The 463 will be closely watching the policy issues around the deployment of Radio Frequency Identification (RFID) technology. Here, we'll recap the technnology and touch upon some of the controversies that it's meeting on it's way to a wholesale roll-out....
Last week two groups of Washington policymakers both essentially said that, for now, the promise of RFID far exceeds any need for government regulation of the technology's applications.
Neither pronouncement made much news. It's likely because most even in the tech industry are still trying to get their arms around what RFID really is now and what it could potentially be. Plus, neither had inferences of wireless panties or kindergartners with chips in their head.
More on that later.... First a quick step back....
RFID would be one of those next big things -- except for the fact that it's a thing that's been around for long while.
Essentially, RFID is a technology that uses electronic tags comprised of a computer chip and antenna for storing data -- much like bar codes. However, RFID tags can store much more information than a bar code and can be read via close-range wireless technology (depending on the tag, the range is from 15 to 1500 feet).
The technology has been in use for decades, but has been increasing in presence in the last ten or so years. You might already use RFID if you have an electronic toll pass for bridges or toll roads. Wikipedia lists other uses, including: "beer keg tracking, automobile key-and-lock, anti-theft systems and animal identification" -- Pets are often embedded with small chips so that they may be returned to their owners if lost.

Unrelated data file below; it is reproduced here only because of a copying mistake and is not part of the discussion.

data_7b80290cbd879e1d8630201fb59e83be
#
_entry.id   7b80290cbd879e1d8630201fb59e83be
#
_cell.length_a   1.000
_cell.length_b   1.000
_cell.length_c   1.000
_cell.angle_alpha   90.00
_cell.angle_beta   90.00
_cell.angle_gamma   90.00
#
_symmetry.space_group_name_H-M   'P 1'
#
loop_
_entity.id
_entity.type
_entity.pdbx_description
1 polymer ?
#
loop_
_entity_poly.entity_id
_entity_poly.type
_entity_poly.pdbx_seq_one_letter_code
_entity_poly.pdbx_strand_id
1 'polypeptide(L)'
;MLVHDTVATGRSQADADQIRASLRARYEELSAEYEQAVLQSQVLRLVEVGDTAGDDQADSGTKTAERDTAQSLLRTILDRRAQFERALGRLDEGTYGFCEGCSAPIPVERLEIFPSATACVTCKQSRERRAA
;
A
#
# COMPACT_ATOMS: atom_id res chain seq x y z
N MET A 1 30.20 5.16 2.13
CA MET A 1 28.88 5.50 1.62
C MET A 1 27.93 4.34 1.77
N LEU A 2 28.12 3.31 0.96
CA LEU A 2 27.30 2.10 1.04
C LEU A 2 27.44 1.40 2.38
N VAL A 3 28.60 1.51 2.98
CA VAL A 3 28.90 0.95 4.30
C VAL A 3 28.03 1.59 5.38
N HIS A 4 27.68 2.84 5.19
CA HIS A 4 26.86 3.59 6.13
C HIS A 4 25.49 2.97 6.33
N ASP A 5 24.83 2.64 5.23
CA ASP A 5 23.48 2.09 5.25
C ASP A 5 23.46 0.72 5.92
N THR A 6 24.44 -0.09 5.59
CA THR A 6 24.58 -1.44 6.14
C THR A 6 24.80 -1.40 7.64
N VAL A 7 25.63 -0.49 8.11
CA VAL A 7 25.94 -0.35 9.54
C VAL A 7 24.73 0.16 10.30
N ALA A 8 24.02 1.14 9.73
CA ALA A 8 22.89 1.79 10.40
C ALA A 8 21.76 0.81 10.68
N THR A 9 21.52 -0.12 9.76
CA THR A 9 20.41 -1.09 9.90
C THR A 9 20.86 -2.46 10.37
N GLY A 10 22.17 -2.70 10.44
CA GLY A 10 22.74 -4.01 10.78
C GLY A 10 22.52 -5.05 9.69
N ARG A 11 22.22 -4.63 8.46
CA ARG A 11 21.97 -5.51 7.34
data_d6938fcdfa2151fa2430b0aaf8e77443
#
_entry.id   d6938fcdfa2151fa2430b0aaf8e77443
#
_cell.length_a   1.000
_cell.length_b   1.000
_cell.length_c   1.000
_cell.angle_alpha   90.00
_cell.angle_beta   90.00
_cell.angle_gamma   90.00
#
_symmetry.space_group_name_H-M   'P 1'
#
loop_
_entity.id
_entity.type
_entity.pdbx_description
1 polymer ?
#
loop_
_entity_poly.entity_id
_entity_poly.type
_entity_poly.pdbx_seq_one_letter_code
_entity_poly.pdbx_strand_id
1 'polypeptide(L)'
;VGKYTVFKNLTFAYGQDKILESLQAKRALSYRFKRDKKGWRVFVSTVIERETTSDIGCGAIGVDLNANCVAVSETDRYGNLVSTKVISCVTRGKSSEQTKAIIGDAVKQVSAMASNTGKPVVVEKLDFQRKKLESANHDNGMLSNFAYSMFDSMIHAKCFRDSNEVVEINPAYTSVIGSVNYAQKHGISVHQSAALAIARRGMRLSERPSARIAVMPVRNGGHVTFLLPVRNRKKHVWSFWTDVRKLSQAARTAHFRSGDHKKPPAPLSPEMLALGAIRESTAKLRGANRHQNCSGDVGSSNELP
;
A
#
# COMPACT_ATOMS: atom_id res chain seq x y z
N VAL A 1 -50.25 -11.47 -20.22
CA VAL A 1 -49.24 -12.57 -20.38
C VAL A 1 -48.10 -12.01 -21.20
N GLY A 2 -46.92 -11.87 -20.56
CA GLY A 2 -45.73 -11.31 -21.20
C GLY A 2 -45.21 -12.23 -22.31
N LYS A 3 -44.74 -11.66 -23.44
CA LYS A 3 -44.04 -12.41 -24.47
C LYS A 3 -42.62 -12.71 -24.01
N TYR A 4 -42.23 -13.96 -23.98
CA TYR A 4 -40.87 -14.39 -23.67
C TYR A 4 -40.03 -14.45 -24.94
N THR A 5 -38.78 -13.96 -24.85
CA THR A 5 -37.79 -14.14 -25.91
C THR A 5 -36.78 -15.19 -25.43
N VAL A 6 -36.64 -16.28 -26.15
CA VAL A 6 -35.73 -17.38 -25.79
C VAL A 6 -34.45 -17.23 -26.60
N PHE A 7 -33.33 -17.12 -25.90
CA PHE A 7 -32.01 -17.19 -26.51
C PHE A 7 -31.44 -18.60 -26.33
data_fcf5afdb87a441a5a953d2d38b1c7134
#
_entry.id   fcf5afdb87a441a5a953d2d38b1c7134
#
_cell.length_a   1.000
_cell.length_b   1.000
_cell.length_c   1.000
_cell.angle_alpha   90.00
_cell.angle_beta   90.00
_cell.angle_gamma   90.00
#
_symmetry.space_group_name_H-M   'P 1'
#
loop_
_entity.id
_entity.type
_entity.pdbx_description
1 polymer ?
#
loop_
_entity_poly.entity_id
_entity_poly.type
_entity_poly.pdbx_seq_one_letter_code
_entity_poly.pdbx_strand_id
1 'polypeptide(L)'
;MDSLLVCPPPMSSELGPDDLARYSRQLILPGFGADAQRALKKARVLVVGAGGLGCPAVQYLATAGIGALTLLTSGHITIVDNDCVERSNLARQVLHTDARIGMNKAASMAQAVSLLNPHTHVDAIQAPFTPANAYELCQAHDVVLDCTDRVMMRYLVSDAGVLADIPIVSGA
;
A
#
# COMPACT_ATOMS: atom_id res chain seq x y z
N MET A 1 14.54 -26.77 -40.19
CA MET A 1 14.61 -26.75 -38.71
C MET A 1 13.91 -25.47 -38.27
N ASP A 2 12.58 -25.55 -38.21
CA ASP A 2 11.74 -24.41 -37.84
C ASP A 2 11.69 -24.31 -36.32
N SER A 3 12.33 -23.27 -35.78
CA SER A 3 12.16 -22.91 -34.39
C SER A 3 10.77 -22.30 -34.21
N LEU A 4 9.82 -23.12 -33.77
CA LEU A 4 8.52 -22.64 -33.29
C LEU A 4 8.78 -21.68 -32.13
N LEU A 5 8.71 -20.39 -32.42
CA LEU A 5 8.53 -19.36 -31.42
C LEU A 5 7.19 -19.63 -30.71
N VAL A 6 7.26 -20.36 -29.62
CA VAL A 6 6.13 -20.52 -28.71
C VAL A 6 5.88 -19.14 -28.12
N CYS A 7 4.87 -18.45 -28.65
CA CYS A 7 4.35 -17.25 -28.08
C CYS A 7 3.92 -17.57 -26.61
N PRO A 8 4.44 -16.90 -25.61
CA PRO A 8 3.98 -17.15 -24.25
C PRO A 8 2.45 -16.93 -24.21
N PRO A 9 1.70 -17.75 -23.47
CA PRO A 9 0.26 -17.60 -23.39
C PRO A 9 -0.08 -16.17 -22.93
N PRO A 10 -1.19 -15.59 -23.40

US Department of Defense and Wal-Mart have been major proponents of RFID for the last few years and are driving a substantial portion of current RFID adoption. The DoD wants to use the tags to increase the efficiency of military logistics. Wal-Mart wants all its suppliers to use RFID chips on pallets so they can better manage their inventory. In fact, Wal-Mart set a January 2005 deadline for its top 100 suppliers to begin shipping pallets and cases of goods with RFID tags. Retailers like Wal-Mart are do doubt incentivized to reap the following savings estimated by A.T. Kearney:
-Reduced inventory through a one-time cash savings estimated at 5 percent of total inventory.
-An annual benefit from a reduction in store and warehouse labor expenses of 7.5 percent.
-A reduction in out-of-stock items resulting in a recurring annual benefit of $700,000 per $1 billion in annual sales
Now, with the price of tags dropping and various communications mediums converging, much focus in being put on what RFID will bring beyond tracking pallets and helping logistics. For example, if each product in a supermarket carried a tag, than consumers could have their complete shopping carts scanned instantly. VeriSign also has been testing a Nokia phone with an RFID reader on it that can scan product tags and bring up deep information and marketing offers on the consumer items while you shop.